What does it do?
The more pertinent question might be, “what doesn’t it do?” Sony has erred on the side of extravagance here, loading its device with so many knobs, buttons, bells and whistles that it could attain that slippery ideal of being all things to all people. Whether reality matches Sony’s ambitions is another matter entirely, but it’s impossible not to be impressed by the NGP’s specifications.
The device is powered by a quad-core processor based on the ARM Cortex A9, and a quad-core Imagination Technologies PowerVR graphics processor. For a handheld that’s a staggering amount of power, and coupled with the five-inch, 16 million colour OLED screen Sony claims that, visually, cutting-edge NGP games will boast fidelity on a par with the PlayStation 3.
Not that the NGP is all about output, of course. Indeed, it will have more input options than any comparable device, with a multi-touch screen on the front, a three-axis accelerometer, a three-axis gyroscope, twin analogue sticks, a built-in microphone, and both rear and front-facing cameras. Most intriguing of all is the multi-touch panel on the back of the device, which Sony claims will allow users to interact with games in three dimensions even though the display is only 2D.
The list goes on. The now defunct UMD format that turned out to be the PSP’s biggest weakness is gone, replaced with flash memory cards that will be big enough for a game with room to store any additional content. Built-in GPS and an electronic compass will support a new service called “I-Near”, which allows users within a certain range of each other to access a range of community features, while Wi-Fi, 3G and Bluetooth functionality will expand that community on a wider scale through a service called “Live Area”.
How much will it cost?
Ah, yes, the great unknown. Sony hasn’t even released a ball-park figure for the NGP’s price-point, but it doesn’t take an electronics whizz to figure out that all that tech won’t come cheap. The real question is who swallows the cost: Sony, or the consumer?
When the PlayStation 3 launched it was estimated that Sony was losing $250 on every unit sold, and even now the console costs more to make than it does to buy. I’m not sure the company is in a position to release more hardware that has such a negative impact on its profit-loss account, so it’s fair to assume that the NGP will be a serious investment for anyone interested in purchasing one.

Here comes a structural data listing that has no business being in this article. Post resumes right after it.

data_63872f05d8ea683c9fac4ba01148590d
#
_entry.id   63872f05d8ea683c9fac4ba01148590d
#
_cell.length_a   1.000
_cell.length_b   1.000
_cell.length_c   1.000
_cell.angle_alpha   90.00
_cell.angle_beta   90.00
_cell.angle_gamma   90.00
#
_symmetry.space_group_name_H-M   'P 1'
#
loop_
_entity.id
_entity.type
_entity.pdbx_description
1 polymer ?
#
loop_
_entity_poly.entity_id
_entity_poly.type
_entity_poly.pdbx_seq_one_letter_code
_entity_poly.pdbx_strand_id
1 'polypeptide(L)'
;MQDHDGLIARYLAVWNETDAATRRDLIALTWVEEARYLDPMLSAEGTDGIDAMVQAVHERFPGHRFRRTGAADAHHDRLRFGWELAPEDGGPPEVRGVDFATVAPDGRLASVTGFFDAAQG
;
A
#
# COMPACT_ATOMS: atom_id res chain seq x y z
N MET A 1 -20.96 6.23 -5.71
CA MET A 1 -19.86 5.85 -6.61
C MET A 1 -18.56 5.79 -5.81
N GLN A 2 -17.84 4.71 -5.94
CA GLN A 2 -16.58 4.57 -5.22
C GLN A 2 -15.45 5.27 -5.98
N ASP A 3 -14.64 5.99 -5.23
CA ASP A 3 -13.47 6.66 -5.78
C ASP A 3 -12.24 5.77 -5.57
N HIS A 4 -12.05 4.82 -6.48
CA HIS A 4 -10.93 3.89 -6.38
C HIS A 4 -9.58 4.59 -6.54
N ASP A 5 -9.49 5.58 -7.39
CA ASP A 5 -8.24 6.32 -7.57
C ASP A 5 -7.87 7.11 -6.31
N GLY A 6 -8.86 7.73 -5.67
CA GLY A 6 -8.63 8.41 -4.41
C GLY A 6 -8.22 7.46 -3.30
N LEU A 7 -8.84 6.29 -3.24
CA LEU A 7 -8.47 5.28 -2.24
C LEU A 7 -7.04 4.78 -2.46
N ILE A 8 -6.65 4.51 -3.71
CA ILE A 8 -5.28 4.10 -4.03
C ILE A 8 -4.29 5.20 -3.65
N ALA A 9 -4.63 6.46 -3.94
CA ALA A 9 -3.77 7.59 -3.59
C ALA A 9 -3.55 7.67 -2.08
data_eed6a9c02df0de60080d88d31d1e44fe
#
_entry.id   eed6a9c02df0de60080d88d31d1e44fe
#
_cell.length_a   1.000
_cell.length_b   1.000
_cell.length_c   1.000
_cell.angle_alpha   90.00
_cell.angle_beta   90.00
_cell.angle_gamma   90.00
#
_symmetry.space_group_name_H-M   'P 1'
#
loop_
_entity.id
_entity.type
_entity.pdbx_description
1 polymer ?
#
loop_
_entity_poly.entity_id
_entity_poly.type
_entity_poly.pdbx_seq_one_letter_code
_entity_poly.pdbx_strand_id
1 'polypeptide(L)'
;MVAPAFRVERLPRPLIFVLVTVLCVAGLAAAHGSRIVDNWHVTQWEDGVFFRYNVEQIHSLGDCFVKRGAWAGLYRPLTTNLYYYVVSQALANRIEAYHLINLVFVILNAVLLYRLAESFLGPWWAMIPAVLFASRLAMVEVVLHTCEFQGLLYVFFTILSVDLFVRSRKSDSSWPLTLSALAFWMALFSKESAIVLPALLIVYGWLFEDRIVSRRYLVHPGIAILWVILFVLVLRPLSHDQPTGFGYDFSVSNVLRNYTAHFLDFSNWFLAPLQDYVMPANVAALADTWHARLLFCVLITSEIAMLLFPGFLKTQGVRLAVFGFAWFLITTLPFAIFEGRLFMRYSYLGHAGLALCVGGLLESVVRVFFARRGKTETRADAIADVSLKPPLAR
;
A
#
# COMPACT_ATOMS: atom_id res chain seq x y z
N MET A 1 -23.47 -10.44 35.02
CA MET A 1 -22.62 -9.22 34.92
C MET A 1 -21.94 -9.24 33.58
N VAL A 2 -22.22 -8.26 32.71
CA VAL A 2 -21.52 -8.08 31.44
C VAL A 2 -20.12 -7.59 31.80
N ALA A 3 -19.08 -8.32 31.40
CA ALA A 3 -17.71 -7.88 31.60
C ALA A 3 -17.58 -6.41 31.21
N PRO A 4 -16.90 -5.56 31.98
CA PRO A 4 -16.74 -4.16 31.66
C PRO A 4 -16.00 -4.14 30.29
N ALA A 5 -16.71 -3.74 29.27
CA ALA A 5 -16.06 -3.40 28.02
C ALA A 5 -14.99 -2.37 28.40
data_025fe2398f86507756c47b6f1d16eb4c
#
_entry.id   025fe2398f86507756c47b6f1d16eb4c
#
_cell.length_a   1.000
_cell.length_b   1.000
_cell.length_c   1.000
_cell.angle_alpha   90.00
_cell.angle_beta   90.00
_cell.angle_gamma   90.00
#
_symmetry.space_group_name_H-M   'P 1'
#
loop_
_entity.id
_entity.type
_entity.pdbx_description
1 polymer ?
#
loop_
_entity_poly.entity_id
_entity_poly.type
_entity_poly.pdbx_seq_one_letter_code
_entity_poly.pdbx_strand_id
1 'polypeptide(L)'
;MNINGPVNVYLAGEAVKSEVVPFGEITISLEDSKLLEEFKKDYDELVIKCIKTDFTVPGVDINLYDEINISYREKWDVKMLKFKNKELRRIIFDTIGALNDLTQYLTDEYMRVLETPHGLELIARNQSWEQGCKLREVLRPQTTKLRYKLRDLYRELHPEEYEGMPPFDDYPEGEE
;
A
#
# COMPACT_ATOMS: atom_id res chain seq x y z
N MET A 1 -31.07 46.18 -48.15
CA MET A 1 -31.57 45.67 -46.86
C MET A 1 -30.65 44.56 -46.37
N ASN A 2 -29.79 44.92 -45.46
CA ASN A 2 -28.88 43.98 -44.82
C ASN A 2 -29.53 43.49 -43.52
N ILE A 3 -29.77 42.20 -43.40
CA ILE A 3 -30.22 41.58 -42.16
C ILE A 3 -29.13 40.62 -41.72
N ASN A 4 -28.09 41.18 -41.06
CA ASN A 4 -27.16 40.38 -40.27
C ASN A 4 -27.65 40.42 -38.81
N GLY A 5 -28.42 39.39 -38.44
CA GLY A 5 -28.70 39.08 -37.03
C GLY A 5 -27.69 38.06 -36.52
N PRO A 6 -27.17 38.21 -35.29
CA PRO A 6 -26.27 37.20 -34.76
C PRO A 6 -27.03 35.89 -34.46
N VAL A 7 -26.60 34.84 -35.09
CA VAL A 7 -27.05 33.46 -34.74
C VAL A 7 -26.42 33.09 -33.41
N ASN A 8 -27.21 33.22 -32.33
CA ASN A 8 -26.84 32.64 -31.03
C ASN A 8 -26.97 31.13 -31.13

Ultimately, it’s a zero-sum game: if the consumer gets an attractive price-point Sony takes a hit, and vice versa.
Who is it for?
Sony almost certainly has an answer for this question, but the NGP’s biggest problem seems to be its all-encompassing nature. Over the last five years the overwhelming trend in the handheld space has been toward simplifying output and emphasising input: the DS introduced touch-screen control, the iPhone had an accelerometer, and both were enormous success stories. The PSP, on the other hand, went for audio-visual fidelity, and ended up a very distant third.
Now, the NGP has an accelerometer, a touch-screen and more besides, but Sony is once again placing graphics high on its list of priorities, and that will drive up the price. The idea of playing PlayStation 3 quality games on a handheld is intriguing, certainly, but it’s hardly a mass market proposition. The inclusion of a second analogue stick is telling, as this was the single most requested feature for the PSP among core gamers – the sort of people that play games like Uncharted, which was used to demonstrate the device at its Tokyo launch event.
The problem is that core gamers don’t necessarily want to play games like Uncharted on a train, while casual gamers might end up balking at the high-price of making that possible. I’m a core gamer. I have an iPhone in my pocket and a PlayStation 3 at home, and I’ve never once dreamed of a device that could serve both masters. Without an extremely competitive price-point, the NGP could suffer for its lack of focus.
What the hell is PlayStation Suite?
Amidst the clamour surrounding the hardware, the announcement of PlayStation Suite somehow got lost. Shame, because it is arguably a far more exciting prospect for both Sony and the average consumer.
At its core, PlayStation Suite will be the first time Sony has made PlayStation content available on an open platform. It will be available to owners of the NGP or any Android mobile device, and with Android growing in popularity all the time the potential market is huge. This means PS one era games on your phone, with Sony providing full support to developers interested in converting their games for the service. Content will be sold through a dedicated store on the Android OS, and the partnership will also make Android games available for the NGP.
In theory, this means you could play Angry Birds on the NGP, Final Fantasy VII on an Android phone, and vice versa. For me, the thinking behind the NGP is questionable, but I have no reservations about PlayStation Suite. The simple fact is that, in the world of videogames, Sony’s most valuable asset is the PlayStation brand, and this initiative uses it in the best possible way.